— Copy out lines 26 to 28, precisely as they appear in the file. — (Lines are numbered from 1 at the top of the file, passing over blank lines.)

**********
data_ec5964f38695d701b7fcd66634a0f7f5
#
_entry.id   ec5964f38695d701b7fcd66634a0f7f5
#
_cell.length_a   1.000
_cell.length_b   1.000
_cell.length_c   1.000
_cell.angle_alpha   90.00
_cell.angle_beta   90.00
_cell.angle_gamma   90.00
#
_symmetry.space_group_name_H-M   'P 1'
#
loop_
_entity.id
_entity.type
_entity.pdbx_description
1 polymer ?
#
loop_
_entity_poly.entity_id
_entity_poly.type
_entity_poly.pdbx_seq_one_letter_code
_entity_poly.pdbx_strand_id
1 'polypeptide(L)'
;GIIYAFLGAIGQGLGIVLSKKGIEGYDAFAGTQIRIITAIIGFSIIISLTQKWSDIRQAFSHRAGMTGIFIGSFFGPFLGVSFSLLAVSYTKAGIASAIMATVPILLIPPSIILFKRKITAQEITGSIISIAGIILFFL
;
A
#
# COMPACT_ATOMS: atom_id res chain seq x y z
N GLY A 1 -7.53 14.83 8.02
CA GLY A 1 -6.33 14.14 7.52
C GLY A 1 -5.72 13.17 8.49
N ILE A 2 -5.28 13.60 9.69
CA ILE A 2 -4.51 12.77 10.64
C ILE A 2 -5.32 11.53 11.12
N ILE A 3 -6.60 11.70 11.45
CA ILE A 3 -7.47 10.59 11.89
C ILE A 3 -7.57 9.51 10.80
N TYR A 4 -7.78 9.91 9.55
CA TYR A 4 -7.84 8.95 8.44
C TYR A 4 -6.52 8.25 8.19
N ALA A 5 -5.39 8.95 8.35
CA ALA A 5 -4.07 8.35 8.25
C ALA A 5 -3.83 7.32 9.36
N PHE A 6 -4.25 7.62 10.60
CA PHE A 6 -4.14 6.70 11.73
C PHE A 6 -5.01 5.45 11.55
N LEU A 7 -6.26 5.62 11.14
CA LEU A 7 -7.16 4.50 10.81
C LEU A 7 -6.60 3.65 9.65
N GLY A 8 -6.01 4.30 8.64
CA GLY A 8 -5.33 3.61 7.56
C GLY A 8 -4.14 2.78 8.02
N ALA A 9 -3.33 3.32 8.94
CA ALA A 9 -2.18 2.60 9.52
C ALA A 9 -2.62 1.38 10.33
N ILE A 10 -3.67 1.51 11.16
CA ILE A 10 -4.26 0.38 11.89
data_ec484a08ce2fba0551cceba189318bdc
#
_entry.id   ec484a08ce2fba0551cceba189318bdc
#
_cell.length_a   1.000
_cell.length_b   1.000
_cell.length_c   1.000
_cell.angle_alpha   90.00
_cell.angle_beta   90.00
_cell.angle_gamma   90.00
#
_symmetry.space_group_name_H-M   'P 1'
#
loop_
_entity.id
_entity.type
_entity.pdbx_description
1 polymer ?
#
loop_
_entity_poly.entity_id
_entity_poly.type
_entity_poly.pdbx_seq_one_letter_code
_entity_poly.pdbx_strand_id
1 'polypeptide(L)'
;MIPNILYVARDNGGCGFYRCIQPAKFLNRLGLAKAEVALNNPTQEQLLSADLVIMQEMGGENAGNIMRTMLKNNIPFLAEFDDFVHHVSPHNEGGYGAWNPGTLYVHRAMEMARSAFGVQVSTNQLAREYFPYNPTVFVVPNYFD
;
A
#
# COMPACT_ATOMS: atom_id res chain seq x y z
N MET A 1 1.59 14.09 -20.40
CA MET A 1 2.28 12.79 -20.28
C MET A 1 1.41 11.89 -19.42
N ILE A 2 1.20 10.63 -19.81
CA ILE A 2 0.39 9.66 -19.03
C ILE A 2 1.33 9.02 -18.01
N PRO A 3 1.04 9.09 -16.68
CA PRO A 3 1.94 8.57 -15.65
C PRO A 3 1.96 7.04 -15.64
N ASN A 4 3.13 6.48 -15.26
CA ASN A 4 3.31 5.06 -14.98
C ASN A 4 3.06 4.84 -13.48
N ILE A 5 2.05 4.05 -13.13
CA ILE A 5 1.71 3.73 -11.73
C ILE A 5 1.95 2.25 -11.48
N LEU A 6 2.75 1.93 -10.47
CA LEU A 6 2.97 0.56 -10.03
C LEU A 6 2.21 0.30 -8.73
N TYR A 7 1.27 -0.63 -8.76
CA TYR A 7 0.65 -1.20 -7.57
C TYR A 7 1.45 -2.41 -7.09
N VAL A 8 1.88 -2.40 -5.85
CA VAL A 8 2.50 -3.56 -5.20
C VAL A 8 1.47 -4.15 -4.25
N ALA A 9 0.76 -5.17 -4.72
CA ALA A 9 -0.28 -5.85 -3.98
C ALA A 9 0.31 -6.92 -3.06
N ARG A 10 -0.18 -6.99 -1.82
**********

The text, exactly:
;GIIYAFLGAIGQGLGIVLSKKGIEGYDAFAGTQIRIITAIIGFSIIISLTQKWSDIRQAFSHRAGMTGIFIGSFFGPFLGVSFSLLAVSYTKAGIASAIMATVPILLIPPSIILFKRKITAQEITGSIISIAGIILFFL
;
A